MOUNT VERNON — On March 8, the Mount Vernon City Schools Board of Education, through its attorney Sarah Moore, filed a response to John Freshwater’s appeal of the termination of his teaching contract. The board fired Freshwater in January after administrative hearing referee R. Lee Shepherd determined the board had “good and just cause” for terminating his contract.
The board denied all the allegations in Freshwater’s appeal, and stated that Freshwater could not bring many of his claims before the court because they had already been raised in his previous lawsuit in federal court. That case was dismissed with prejudice in October. Dismissal with prejudice means he cannot again bring those same issues before the court.
The board also rejected Freshwater’s plea for monetary damages. The defense claims the board acted in good faith and asserts that certain legal doctrines bar Freshwater’s claims or restrict his right to monetary recovery, as does his own conduct.
“Plaintiff’s claims are frivolous and known to Plaintiff to be without foundation in law or fact. Furthermore, this suit is being pursued in bad faith and for vexatious reasons for the purpose of harassing Defendant. Accordingly, Defendant is entitled to attorney’s fees and other appropriate costs and expenses incurred in defending this action,” Moore states in the answer.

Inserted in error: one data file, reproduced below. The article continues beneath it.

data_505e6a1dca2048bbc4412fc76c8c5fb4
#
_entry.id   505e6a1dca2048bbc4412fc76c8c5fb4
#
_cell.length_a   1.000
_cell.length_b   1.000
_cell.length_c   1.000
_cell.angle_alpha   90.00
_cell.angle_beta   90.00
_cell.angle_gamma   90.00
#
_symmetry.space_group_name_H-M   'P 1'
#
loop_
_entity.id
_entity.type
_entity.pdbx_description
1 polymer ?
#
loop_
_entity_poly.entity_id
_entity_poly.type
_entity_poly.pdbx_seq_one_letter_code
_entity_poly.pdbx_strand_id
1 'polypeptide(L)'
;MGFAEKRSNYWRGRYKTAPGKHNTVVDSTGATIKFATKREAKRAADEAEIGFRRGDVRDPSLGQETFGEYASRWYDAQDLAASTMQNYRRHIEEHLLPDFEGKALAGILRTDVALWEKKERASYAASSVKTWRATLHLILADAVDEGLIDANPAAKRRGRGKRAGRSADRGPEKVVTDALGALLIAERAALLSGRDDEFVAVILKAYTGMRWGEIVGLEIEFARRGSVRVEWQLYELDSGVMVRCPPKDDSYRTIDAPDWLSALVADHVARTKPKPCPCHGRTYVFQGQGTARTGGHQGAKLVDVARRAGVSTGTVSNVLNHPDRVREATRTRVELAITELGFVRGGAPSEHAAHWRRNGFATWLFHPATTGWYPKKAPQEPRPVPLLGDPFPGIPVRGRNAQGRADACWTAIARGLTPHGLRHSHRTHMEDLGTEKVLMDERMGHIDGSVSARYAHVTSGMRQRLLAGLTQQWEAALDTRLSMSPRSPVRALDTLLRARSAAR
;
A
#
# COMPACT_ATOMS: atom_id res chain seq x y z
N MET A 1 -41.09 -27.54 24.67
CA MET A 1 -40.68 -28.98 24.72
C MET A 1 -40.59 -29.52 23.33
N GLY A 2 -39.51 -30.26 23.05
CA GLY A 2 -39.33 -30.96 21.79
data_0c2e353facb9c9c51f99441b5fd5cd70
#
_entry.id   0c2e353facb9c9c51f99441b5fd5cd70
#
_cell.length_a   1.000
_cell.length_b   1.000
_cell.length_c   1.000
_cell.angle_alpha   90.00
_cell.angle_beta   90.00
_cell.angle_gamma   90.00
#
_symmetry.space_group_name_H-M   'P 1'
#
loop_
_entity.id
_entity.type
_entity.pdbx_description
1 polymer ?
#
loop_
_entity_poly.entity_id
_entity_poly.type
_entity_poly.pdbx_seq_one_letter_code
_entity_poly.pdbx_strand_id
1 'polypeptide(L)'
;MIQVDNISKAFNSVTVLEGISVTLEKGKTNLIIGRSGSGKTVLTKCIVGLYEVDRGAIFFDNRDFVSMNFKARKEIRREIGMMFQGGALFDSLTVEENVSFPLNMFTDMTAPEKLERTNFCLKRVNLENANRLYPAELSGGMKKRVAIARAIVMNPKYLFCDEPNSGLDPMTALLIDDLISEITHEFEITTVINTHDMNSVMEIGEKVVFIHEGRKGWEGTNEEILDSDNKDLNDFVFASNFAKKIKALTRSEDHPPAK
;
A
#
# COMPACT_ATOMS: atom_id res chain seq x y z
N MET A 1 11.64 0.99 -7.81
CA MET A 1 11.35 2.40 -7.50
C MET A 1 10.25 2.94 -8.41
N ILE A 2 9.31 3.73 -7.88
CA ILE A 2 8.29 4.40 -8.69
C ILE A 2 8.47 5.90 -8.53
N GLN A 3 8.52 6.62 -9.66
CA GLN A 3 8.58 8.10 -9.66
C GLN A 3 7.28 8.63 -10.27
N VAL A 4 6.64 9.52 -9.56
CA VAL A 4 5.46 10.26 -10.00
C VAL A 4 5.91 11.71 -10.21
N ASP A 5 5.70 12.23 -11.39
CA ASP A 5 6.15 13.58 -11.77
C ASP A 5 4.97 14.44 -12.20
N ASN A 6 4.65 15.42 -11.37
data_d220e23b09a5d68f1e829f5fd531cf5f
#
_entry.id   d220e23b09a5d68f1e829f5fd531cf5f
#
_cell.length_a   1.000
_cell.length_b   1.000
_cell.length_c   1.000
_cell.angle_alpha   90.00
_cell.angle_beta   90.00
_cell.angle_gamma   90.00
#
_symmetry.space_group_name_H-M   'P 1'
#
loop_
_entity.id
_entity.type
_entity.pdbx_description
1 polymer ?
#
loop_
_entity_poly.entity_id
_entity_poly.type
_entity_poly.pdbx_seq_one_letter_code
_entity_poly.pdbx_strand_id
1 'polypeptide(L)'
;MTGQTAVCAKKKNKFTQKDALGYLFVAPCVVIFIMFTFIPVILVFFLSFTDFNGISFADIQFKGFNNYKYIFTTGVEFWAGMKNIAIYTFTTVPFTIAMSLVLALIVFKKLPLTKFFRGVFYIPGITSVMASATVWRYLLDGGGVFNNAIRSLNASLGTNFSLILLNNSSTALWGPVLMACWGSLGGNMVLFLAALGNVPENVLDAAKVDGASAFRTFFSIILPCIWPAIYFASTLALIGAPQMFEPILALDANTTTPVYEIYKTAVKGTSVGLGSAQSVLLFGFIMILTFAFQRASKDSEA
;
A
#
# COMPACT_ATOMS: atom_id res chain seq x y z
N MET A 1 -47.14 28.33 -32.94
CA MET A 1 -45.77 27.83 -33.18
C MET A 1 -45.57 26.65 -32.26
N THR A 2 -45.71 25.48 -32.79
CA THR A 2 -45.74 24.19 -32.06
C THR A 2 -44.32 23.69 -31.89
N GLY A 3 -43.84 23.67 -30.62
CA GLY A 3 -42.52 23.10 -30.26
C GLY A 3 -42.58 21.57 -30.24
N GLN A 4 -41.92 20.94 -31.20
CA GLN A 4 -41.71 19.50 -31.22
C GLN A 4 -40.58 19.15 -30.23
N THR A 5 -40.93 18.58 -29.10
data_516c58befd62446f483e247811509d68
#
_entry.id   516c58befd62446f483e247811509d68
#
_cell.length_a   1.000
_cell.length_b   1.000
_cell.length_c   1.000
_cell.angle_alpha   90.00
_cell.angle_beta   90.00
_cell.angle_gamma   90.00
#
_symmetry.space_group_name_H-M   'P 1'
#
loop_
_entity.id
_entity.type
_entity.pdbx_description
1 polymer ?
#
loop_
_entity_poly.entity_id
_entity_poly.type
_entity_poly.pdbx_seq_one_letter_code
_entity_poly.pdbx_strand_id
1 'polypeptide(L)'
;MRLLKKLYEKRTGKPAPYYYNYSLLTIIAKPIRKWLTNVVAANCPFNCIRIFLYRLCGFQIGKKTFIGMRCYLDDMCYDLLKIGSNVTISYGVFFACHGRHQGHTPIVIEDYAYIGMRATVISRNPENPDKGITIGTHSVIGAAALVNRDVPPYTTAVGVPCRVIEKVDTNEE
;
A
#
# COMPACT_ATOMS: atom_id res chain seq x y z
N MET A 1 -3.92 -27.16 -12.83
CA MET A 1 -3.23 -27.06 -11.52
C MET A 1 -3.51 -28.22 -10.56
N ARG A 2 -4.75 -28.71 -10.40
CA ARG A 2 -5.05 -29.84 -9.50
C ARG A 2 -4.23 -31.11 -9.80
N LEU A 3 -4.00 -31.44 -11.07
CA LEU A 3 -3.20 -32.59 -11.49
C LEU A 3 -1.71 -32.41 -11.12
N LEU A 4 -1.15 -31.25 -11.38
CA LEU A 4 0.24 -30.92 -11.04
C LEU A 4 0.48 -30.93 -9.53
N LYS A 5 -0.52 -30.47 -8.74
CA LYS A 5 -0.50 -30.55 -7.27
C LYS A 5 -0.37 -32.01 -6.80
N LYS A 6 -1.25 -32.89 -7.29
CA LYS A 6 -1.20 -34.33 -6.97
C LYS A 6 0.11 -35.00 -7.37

The board requested the complaint against it be dismissed with prejudice, at Freshwater’s costs.
Gregory Frost, the United States District judge to whom the case was assigned, issued an order on March 10 which questioned his jurisdiction over the matter. If the court does have jurisdiction, Frost questioned whether it was proper to exercise that jurisdiction in view of the abstention doctrine, and ordered the board to provide a brief explaining why the case should not be returned to Knox County Court of Common Pleas.
The abstention doctrine, according to uslegal.com. is when a federal court declines to hear a case for one of the following reasons:
1. To avoid a federal constitutional question where the case may be disposed of on questions of state law.
2. To avoid needless conflict with a state’s administration of its own affairs.
3. To leave to the states the resolution of unsettled questions of state law.
4. To ease the congestion of the federal court docket.
Freshwater said he did not have a comment at this time.